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The Cultural Connection A former investment banker leads the pack in online social networking for niche communities.

Who: Benjamin Sun, 34; Calvin Wong, 35; Peter Chen, 35; Michael Montero, 33; Grace Sun, 34
What: Community Connect, Inc., publisher of niche social networking sites
Where: New York

As the world of social networking continues to evolve, it's easy for users to feel lost among the masses of others looking for love, friendship and fun online. MySpace boasts a tremendous international membership, while Facebook has moved away from its university exclusivity and now allows anyone to join. Although these sites owe their widespread appeal to this mass-market availability, Benjamin Sun recognized early on that people also are looking for online communities where they can find others that identify with their backgrounds or lifestyles.

Sun is the president and CEO of Community Connect, Inc., a company that helped pave the way for today's popular online communities. Founded by Sun, Calvin Wong, Peter Chen, Michael Montero and Sun's wife, Grace, Community Connect is the largest publisher of niche social networking sites, with 20 million members and projected sales of more than $20 million this year. In the 10 years following its launch, the company has established five sites targeting a variety of communities, including AsianAvenue.com, BlackPlanet.com, MiGente.com, GLEE.com and FaithBase.com.

"We try to take real world communities, bring them online and allow people to do the things they do in the real world more efficiently online," Sun says.

Before breaking out into the world of web communities, Sun had a career in investment banking with Merrill Lynch. While working with merger and acquisition transactions in the technology business, Sun came across the idea of online communities. At a time when Friendster and other networking sites were still distant visions, Sun realized the potential for user interactivity online.

"At that point I started realizing that the web was not just about replacing one-way media like TV, newspaper and the radio," Sun says. "It was almost like replacing the telephone and giving the audience a voice. I was just surprised that no one was taking such a powerful application and applying it."

By 1996, Sun and his co-founders had started Community Connect out of Sun's Manhattan apartment, living like college students and running the business with private funds of less than $500,000 from family and friends. Sun says his parents were particularly skeptical about him leaving a well-paying career in investment banking, yet were ultimately supportive.

Community Connect launched its first entity, AsianAvenue.com, in July 1997, the first social networking site to target Asian Americans. The site became the online home to more than 57,000 members as of October 2007. Sun says the future founders of MySpace even had profiles on the site before MySpace was developed.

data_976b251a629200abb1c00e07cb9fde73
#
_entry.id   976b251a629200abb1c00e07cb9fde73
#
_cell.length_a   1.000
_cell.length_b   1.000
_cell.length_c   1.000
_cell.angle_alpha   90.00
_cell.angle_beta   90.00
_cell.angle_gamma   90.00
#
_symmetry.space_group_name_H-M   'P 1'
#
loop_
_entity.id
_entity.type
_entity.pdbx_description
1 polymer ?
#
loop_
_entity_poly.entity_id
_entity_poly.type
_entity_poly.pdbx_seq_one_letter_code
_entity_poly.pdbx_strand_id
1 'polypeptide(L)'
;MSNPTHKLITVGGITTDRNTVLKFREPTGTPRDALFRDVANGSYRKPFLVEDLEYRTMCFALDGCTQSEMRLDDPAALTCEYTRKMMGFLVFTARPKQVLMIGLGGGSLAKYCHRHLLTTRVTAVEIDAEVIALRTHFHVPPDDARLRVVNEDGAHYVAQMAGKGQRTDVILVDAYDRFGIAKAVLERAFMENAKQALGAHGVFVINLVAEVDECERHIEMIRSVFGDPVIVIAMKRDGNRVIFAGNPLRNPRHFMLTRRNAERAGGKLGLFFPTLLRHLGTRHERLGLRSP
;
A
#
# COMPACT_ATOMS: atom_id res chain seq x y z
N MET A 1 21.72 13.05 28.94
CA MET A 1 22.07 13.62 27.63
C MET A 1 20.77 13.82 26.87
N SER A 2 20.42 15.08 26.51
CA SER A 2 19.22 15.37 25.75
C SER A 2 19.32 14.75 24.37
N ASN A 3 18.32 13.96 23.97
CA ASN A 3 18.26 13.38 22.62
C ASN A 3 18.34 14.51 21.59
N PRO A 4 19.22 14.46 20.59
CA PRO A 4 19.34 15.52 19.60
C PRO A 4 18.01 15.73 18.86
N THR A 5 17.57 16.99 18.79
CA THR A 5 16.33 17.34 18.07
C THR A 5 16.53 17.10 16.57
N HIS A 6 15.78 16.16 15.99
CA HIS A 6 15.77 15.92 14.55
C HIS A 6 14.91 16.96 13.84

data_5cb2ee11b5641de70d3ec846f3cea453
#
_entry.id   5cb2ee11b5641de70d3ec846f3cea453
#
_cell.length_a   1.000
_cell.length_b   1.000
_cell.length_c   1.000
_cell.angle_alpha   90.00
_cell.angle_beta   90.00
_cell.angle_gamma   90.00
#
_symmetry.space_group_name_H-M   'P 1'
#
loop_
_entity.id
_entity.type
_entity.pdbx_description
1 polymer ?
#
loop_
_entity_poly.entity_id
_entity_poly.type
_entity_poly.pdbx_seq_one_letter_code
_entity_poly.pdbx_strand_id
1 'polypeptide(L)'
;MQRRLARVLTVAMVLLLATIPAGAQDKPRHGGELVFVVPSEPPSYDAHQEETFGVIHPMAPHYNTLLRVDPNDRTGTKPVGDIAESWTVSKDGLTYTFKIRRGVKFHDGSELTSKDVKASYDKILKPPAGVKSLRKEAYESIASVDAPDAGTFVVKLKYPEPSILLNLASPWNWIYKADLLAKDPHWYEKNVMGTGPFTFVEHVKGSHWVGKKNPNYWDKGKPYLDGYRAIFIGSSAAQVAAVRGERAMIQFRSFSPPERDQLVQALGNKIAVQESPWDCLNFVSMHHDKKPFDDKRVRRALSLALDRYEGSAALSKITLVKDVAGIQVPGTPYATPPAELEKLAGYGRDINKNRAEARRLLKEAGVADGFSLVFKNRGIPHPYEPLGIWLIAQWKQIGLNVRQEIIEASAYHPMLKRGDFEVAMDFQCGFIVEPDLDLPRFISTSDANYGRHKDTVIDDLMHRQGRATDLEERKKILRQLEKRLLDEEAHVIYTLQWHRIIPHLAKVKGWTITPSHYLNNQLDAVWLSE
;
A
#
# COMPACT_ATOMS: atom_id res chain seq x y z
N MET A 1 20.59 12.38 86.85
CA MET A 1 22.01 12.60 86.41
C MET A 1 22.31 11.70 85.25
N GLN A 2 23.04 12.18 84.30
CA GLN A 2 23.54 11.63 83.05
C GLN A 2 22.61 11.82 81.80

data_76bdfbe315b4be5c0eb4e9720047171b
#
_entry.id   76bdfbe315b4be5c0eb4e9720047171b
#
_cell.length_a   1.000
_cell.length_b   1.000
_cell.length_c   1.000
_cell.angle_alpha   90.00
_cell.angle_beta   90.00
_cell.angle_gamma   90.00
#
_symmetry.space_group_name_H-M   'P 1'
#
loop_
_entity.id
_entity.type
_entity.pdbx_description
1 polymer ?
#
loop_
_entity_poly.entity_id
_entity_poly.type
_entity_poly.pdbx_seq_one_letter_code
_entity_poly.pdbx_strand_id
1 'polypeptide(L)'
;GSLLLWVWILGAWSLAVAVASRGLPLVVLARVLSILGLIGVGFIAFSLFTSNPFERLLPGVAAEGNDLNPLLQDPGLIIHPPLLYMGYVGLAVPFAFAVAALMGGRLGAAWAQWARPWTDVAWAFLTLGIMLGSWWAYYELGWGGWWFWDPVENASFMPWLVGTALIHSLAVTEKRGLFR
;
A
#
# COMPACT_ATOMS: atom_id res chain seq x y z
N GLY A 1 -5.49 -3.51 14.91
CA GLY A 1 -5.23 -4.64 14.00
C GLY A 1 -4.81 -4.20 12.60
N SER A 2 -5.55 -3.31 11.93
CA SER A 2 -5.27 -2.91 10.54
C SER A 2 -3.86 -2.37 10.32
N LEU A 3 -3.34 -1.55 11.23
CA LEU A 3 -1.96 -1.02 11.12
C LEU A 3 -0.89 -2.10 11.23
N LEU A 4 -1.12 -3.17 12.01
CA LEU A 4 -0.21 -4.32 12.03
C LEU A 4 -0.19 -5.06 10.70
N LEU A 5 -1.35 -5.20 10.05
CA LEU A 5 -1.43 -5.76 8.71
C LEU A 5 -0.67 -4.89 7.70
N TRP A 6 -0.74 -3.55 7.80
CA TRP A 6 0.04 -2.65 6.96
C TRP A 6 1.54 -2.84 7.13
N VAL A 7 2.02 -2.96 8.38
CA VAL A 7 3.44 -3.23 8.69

Following the launch of AsianAvenue.com, the company received funding from venture capitalists and angel investors, including Robert Goldhammer, president of Concord International Partners.

BlackPlanet.com was the next to be launched in September 1999, facing formidable competition from established brands with major sponsors like BET.com and BlackVoices.com. Yet what ultimately enabled BlackPlanet.com to succeed and even surpass its rivals was its unique approach to online audiences. Within 100 days of its launch, BlackPlanet.com was attracting more traffic than all of its competitors combined.

"We knew that our focus on online community, and knowing that the other guys didn't know it that well and were more focused on publishing magazine content, was going to be our differentiator," Sun says.

The company forged ahead with new networking sites over the following years, launching MiGente.com in 2000 for the Hispanic community, which now boasts 2.9 million members, or more than 6 percent of the country's total Hispanic population. GLEE.com--gay, lesbian and everyone else--was established early this year and has already participated in events such as AIDS Walk NYC and the San Diego Pride celebration. The company also launched FaithBase.com this past summer, targeting the Christian community.

After overcoming initial skepticism and powering through the dot-com collapse in 2001, Community Connect is still looking to reach audiences that have yet to find a social home base online. Sun says hearing users' stories about finding their best friends, jobs and even spouses on Community Connect has been the most fulfilling part of his entrepreneurial efforts. "You have all these communities, and the most rewarding thing is taking these underserved communities, empowering them and improving their lives."

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